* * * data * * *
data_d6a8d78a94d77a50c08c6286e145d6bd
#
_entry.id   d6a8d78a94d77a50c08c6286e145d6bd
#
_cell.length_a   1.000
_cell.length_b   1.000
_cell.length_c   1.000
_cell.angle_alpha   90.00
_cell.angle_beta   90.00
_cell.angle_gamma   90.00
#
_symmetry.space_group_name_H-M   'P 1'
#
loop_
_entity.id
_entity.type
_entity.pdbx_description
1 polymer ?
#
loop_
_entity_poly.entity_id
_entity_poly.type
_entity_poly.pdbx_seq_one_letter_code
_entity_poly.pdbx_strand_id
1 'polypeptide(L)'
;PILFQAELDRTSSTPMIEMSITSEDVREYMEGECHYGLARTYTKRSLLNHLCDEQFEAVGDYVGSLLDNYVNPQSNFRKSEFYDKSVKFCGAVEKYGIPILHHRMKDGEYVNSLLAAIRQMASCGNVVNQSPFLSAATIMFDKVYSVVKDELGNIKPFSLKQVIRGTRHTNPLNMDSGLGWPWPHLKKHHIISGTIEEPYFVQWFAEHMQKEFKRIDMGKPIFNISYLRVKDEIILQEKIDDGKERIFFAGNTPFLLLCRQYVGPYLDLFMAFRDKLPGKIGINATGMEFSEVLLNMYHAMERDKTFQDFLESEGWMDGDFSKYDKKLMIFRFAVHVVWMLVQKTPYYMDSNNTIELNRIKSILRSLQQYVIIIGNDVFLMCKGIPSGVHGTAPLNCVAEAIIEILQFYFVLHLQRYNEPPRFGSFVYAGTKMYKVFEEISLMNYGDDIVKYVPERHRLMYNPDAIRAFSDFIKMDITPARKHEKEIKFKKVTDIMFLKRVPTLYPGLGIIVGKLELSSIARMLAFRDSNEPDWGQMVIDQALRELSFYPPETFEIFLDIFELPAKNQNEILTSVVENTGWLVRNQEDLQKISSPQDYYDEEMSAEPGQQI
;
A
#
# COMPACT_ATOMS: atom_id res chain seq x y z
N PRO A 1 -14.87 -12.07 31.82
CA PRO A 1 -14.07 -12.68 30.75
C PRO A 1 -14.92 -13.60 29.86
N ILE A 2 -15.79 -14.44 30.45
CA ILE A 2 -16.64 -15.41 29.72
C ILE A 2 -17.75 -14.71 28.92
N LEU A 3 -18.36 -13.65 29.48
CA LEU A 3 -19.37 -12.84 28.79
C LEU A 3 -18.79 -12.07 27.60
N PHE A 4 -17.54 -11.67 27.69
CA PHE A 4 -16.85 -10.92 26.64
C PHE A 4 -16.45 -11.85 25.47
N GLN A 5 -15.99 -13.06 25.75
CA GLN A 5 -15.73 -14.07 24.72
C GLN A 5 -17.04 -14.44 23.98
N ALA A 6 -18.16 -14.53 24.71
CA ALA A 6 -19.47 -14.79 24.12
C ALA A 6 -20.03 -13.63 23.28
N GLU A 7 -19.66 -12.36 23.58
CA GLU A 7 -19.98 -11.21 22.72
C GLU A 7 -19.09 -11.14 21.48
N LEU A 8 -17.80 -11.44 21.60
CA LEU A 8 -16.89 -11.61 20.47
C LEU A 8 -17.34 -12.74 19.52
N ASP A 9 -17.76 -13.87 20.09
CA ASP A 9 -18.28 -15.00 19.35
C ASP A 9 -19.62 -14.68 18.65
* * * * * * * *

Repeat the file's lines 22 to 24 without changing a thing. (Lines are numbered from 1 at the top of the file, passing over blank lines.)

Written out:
_entity_poly.type
_entity_poly.pdbx_seq_one_letter_code
_entity_poly.pdbx_strand_id